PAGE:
Over a century ago, Virgin Gorda, (pop: 5,000), was the centre of population and commerce. It is now better known as the site of the geological curiosity called The Baths, where enormous boulders form a natural swimming pool and underwater caves. The island is seven miles long and the north half is mountainous, with a peak 1,370 ft high, while the south half is relatively flat.
There are some 20 secluded beaches; the most frequented are Devil’s Bay, Spring Bay, and Trunk Bay on the west coast. Between Devil’s Bay and Spring Bay are The Baths. The snorkelling here is good, especially going left from the beach. Climbing over and around the boulders is fun for the adventurous and there is an easy trail with ladders and bridges for those who are not so agile. However, exploring in the water with a mask and snorkel is the recommended way to do it. Unfortunately the popularity of The Baths with tour companies and cruise ships has led to overcrowding. There are many day trips from Tortola and when a cruise ship is in port you can not move on the beach. Choose carefully which day you visit.
North of the island is North Sound, formed to the south and east by Virgin Gorda, to the north by Prickly Pear Island, and to the west by Mosquito Island. On the southeast tip is Copper Mine Point, where the Spaniards mined copper, gold and silver some 400 years ago; the remains of a mine built by Cornish miners in 1838 can be seen and work is being done, as funds permit, to stabilize the Engine House and other ruins. The rocky façade here is reminiscent of the Cornish coast of England. The amateur geologist will find stones such as malachite and crystals embedded in quartz. All land on Virgin Gorda over 1,000 ft high is now a national park, where trails have been blazed for walking.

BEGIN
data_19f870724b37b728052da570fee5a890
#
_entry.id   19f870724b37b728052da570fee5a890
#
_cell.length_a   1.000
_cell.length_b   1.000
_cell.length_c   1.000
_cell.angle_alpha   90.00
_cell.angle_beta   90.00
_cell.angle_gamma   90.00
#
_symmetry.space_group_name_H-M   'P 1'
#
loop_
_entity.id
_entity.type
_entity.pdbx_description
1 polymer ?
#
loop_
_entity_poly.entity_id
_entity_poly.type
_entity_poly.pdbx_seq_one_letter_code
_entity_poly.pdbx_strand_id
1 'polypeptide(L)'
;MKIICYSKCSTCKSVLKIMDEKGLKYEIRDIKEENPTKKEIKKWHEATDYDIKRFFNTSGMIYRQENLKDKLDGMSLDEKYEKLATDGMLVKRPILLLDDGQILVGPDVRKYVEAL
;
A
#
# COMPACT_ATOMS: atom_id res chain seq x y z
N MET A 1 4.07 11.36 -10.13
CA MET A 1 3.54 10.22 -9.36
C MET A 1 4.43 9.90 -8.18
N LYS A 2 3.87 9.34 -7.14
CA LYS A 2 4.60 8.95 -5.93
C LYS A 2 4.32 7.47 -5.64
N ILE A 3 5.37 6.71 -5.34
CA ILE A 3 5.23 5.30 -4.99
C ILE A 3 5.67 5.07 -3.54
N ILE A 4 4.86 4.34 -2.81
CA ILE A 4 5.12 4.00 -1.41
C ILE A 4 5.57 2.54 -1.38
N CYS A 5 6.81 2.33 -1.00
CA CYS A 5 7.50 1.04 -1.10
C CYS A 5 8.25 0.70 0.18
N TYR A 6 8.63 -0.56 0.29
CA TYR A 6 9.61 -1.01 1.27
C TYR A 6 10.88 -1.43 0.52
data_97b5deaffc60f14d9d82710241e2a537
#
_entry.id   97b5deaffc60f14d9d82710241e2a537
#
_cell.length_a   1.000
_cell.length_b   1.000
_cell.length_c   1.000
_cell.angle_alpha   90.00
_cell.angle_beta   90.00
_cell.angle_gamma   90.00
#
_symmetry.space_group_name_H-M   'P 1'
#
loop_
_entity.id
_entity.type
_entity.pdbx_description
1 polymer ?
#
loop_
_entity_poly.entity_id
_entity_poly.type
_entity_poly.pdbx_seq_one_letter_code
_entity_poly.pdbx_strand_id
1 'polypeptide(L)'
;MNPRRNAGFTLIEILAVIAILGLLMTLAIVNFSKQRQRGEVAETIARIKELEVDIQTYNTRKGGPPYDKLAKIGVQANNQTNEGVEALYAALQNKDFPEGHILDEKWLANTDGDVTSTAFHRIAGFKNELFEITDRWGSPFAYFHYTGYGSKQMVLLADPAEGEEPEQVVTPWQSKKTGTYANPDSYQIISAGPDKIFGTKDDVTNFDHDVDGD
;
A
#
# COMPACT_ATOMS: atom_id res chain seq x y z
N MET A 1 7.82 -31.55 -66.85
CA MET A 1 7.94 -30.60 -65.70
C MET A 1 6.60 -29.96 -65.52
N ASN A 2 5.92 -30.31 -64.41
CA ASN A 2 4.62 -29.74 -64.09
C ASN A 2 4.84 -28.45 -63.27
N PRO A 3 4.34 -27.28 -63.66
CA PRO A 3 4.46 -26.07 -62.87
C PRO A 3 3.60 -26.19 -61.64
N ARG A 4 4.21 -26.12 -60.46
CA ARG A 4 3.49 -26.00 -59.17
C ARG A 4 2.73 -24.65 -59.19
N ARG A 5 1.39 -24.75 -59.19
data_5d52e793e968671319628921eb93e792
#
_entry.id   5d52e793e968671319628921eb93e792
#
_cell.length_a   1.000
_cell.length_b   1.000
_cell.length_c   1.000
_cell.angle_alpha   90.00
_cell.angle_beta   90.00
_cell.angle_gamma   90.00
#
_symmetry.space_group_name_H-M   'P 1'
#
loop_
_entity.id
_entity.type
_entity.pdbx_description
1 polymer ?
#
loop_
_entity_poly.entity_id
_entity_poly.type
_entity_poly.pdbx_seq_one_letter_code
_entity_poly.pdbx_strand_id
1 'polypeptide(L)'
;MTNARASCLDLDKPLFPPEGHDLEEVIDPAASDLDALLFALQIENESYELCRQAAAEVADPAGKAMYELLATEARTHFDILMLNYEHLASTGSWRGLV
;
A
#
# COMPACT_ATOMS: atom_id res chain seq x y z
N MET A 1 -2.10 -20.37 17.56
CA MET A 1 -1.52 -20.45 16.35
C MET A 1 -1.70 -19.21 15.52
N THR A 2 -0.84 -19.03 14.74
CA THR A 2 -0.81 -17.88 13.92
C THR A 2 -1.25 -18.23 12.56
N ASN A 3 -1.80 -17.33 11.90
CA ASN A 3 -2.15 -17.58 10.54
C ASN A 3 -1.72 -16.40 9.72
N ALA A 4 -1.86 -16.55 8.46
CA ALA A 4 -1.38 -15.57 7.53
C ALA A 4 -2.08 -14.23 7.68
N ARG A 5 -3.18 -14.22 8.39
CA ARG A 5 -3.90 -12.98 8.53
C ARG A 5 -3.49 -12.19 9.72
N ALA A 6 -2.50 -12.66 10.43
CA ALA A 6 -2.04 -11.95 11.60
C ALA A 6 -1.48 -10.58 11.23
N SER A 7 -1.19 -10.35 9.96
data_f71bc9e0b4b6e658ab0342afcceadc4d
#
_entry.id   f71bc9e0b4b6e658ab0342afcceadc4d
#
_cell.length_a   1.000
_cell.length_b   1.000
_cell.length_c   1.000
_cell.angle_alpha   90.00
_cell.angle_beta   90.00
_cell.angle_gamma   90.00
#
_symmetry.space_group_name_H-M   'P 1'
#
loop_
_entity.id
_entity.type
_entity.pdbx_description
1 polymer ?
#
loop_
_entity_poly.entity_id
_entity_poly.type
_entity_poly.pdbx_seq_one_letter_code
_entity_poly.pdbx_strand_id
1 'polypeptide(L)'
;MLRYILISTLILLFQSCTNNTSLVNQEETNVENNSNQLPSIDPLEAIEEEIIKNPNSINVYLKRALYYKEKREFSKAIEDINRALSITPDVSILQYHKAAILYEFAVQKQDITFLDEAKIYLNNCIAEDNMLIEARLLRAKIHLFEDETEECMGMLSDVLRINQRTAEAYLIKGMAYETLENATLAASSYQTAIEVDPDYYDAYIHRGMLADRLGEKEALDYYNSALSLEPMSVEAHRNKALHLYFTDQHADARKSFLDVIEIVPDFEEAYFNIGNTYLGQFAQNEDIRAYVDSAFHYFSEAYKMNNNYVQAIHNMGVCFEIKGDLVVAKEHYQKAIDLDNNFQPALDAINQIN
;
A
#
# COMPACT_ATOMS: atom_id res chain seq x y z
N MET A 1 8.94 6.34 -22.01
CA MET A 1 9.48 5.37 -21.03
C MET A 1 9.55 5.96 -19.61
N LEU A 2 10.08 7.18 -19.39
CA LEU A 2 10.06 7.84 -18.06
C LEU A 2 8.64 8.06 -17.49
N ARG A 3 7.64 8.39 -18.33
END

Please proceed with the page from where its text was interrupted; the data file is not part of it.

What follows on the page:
Just off the southwest tip of the island is Fallen Jerusalem, an islet which is now a National Park. There is a 3,000-ft airstrip near the main settlement, Spanish Town. The Virgin Gorda Yacht Harbour is here and besides the marina facilities with full yachting chandlery, there is a good supermarket, dive centre, bar/restaurant, a craft shop selling stamps, souvenir and clothes shops and phones, post box and taxis.
Bitter End and Biras Creek are good anchorages and both have a hotel and restaurant. Biras Creek charges US$15 for moorings; yachtsmen may use Deep Bay beach but others are reserved for hotel guests. Bitter End charges US$20 including water taxi to shore in the evenings. There is no road to either resort, you have to get a hotel launch from Gun Creek or the North Sound Express from Beef Island to Bitter End Resort & Yacht Club. Saba Rock is just off Bitter End; formerly the home of the Pirate’s Pub and Grill, now the Saba Rock Resort.